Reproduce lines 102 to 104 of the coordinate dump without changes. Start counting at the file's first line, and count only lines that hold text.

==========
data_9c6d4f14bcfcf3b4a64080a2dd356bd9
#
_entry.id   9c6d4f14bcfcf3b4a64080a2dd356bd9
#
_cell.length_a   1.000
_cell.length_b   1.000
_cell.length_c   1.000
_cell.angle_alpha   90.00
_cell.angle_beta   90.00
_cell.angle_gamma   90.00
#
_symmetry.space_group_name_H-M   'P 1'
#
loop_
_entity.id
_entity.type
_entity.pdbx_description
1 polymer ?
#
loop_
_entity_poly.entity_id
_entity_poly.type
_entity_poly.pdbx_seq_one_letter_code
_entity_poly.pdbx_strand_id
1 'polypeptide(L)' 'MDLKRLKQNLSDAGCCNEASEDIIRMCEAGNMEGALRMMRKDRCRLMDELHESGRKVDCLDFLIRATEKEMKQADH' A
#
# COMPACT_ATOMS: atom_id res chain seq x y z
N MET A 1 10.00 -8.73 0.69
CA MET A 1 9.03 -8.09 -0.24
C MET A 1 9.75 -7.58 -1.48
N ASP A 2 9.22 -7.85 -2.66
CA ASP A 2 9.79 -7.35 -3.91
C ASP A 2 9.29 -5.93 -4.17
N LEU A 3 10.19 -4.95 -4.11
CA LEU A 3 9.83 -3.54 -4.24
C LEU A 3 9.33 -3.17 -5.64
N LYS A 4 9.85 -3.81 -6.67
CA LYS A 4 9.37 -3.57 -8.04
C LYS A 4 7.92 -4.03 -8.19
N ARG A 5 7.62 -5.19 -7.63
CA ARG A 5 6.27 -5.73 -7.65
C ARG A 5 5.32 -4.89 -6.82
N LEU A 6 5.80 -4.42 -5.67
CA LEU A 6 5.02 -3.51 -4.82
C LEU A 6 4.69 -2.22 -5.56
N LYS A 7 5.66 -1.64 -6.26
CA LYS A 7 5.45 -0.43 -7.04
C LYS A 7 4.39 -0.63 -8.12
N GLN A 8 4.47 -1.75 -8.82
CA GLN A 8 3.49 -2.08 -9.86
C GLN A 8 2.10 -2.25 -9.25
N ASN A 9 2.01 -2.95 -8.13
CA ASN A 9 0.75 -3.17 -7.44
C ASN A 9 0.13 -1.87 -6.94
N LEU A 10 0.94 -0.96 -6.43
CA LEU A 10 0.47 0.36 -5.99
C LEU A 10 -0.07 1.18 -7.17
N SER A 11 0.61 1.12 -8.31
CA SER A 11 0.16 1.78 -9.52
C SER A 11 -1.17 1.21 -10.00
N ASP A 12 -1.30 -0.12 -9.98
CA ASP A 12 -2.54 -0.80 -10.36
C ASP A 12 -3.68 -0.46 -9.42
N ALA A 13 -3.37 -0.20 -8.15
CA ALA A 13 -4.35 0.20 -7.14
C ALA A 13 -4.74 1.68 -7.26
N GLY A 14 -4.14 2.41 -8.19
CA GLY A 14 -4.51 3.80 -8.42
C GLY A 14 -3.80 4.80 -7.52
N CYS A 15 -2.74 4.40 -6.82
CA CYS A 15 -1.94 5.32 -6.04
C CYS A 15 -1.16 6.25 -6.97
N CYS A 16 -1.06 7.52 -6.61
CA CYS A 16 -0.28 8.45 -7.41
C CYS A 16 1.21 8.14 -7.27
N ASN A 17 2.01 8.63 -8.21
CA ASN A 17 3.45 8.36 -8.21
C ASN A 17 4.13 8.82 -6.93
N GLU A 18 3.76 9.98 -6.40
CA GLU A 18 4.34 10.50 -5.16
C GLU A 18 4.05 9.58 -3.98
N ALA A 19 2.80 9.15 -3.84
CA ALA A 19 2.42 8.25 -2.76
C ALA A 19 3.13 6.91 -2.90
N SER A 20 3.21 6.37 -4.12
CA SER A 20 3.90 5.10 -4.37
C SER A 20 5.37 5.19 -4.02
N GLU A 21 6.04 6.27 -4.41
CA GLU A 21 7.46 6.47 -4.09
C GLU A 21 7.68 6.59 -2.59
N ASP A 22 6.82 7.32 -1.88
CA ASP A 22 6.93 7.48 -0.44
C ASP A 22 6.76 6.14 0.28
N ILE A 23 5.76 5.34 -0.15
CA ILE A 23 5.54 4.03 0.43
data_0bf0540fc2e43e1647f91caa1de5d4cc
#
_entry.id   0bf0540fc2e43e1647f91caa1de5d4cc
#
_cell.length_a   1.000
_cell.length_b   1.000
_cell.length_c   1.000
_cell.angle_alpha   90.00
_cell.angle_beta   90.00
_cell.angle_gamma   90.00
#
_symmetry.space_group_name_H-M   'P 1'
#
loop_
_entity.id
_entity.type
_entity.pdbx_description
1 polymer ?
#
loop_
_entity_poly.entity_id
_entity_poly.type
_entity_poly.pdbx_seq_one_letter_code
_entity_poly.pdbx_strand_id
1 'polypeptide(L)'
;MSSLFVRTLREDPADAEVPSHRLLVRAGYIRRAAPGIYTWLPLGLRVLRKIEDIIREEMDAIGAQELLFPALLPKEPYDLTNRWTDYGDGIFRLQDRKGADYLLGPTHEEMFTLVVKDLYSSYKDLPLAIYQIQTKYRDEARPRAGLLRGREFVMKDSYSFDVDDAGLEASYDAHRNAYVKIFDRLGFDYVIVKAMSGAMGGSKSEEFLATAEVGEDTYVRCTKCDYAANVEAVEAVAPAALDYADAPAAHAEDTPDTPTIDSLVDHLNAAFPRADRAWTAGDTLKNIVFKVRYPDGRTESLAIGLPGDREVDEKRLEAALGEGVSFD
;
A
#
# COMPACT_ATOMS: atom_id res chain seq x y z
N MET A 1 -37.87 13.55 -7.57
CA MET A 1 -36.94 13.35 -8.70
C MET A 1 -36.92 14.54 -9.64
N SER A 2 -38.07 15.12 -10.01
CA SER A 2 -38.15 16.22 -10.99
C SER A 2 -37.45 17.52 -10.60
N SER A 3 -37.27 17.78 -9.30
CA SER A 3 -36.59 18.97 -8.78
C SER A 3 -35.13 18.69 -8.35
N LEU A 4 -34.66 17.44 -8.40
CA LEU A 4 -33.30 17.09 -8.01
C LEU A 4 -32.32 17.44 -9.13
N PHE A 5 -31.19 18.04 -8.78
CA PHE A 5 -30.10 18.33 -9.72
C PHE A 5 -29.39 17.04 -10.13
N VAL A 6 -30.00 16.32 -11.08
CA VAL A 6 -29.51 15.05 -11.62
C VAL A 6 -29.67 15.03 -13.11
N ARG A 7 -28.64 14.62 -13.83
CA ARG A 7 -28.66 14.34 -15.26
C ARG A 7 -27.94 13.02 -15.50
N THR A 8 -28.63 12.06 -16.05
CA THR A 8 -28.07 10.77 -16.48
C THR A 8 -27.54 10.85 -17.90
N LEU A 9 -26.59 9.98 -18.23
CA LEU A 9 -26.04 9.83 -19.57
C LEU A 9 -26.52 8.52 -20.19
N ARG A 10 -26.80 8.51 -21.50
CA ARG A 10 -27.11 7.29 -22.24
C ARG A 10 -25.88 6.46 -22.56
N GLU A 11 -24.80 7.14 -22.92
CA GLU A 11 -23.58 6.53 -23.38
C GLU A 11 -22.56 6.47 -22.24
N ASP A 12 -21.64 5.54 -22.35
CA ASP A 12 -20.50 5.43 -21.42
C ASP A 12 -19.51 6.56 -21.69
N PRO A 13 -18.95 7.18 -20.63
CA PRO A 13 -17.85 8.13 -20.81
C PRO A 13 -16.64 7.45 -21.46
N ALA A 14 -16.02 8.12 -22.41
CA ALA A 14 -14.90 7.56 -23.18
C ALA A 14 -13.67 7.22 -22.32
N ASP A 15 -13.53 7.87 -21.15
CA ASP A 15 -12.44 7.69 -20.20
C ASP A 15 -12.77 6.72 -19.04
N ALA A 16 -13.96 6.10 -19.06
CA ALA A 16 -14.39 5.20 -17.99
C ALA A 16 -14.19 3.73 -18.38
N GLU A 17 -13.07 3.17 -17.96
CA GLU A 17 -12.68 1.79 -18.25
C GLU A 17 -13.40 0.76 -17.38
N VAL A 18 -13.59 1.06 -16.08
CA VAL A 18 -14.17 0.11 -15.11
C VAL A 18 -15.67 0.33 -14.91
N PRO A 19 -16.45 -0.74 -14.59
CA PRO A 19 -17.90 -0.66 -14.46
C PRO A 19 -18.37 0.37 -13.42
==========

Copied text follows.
_cell.length_c   1.000
_cell.angle_alpha   90.00
_cell.angle_beta   90.00